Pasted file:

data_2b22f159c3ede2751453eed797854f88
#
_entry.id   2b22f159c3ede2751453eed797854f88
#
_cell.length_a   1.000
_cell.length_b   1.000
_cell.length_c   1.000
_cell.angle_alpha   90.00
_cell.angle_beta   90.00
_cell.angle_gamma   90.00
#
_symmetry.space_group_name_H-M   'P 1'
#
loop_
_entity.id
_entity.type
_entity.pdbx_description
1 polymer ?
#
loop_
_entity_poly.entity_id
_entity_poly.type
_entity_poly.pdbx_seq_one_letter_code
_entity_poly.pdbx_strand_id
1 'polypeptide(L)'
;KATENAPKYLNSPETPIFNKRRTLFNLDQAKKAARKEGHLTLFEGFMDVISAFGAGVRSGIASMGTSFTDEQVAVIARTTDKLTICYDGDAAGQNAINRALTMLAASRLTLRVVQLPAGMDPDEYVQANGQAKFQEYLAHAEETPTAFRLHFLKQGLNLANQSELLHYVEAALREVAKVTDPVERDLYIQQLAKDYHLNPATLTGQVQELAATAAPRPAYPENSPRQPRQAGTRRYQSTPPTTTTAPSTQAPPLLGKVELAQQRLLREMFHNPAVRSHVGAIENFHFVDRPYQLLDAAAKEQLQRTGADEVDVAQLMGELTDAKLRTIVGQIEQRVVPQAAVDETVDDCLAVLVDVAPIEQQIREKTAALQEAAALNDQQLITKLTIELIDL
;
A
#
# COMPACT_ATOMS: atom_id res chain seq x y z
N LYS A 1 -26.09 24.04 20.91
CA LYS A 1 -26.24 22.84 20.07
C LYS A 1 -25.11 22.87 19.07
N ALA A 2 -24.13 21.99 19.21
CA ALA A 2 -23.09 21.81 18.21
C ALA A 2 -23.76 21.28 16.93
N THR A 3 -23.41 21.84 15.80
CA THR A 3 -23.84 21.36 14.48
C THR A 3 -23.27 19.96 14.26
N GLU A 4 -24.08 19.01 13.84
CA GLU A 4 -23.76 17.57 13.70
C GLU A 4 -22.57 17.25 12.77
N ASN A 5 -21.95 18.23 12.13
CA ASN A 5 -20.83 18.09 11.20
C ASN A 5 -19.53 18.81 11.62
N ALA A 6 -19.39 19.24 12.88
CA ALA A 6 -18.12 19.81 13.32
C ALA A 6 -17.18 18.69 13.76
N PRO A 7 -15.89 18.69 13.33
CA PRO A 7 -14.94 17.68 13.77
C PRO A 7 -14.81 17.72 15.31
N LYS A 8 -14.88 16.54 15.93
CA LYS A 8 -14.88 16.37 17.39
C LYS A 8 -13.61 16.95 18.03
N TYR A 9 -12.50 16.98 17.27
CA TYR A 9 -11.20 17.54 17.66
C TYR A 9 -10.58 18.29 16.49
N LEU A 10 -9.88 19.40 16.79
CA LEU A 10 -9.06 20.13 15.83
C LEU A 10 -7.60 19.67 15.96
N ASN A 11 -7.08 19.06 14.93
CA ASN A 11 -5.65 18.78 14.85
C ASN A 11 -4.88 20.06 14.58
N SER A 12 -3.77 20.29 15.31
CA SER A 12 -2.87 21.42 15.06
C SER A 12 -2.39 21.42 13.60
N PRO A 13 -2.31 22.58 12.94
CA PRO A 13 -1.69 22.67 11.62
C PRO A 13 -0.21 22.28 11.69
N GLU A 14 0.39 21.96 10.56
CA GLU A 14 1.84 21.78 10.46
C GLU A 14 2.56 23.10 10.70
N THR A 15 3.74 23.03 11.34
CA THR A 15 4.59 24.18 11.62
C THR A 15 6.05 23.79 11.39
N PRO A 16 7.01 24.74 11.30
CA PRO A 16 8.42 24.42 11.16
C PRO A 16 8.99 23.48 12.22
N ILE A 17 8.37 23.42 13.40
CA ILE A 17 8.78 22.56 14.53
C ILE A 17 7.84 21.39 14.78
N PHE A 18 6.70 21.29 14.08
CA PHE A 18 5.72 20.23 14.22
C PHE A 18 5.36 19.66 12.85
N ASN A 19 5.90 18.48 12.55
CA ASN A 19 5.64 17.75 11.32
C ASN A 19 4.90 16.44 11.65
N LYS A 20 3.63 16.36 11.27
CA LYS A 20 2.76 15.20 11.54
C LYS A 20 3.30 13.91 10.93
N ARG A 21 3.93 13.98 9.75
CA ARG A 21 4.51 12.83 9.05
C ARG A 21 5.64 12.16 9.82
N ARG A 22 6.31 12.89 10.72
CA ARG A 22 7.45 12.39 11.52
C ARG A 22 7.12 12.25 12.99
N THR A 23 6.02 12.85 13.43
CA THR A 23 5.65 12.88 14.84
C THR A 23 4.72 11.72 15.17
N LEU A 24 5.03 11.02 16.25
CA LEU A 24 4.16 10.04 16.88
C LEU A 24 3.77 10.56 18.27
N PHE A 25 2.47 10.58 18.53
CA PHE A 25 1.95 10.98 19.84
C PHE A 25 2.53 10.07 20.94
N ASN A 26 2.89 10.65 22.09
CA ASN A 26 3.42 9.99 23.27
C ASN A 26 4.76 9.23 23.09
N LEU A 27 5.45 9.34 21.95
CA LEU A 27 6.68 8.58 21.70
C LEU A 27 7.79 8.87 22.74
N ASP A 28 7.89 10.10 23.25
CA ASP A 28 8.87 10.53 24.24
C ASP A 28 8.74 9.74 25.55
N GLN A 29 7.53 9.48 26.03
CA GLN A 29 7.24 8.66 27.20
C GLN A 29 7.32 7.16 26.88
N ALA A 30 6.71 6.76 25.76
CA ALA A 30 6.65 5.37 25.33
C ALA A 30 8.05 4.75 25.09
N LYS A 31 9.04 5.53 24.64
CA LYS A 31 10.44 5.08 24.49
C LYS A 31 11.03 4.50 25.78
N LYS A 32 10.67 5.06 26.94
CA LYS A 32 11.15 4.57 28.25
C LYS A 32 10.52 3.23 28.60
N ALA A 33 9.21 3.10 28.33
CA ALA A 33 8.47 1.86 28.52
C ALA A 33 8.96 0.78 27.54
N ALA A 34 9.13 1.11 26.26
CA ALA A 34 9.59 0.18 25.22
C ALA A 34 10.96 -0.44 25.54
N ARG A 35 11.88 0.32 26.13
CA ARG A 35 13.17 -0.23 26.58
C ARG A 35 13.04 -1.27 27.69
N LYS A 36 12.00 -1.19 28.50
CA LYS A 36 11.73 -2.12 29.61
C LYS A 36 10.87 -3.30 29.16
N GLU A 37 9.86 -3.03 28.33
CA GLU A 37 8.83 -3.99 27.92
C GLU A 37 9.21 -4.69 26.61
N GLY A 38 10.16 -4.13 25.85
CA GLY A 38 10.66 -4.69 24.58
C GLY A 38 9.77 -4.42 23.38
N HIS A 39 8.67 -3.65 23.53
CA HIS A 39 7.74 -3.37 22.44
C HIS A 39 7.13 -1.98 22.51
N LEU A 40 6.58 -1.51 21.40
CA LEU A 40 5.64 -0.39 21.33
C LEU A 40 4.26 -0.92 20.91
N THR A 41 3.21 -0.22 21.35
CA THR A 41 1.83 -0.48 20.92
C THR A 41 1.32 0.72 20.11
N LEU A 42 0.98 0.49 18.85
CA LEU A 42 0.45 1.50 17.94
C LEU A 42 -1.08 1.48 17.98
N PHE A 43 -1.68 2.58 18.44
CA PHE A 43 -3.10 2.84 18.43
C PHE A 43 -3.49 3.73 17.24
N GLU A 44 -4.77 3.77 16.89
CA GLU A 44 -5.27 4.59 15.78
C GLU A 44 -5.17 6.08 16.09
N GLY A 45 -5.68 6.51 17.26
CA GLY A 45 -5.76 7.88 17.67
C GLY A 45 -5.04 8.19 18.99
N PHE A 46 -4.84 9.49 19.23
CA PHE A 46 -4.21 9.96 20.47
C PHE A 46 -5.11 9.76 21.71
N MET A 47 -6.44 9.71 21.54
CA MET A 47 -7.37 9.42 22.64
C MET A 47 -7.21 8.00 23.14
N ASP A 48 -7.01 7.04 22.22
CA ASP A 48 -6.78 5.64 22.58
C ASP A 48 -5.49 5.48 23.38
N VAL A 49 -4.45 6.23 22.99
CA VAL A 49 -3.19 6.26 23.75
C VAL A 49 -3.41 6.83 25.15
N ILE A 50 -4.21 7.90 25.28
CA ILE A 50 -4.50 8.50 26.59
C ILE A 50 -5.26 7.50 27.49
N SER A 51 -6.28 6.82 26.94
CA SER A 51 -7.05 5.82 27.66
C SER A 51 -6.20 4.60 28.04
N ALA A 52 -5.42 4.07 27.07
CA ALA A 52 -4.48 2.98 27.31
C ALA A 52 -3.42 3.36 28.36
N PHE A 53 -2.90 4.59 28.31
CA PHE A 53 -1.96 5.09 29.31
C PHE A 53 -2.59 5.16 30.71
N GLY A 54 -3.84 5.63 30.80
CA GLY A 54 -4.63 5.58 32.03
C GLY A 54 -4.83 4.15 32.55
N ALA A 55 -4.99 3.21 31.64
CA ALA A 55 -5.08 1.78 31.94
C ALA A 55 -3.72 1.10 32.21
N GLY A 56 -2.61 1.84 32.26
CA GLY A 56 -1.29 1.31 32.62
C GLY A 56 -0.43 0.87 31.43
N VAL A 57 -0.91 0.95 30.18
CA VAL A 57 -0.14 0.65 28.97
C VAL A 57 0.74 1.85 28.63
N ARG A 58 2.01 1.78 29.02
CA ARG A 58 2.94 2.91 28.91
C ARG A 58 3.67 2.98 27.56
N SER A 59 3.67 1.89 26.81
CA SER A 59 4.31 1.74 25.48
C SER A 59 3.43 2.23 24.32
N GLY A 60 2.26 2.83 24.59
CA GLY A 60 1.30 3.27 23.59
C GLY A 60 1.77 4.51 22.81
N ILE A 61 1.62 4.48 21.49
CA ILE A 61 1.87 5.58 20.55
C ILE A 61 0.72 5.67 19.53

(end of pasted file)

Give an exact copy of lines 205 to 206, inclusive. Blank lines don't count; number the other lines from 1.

N SER A 59 3.67 1.89 26.81
CA SER A 59 4.31 1.74 25.48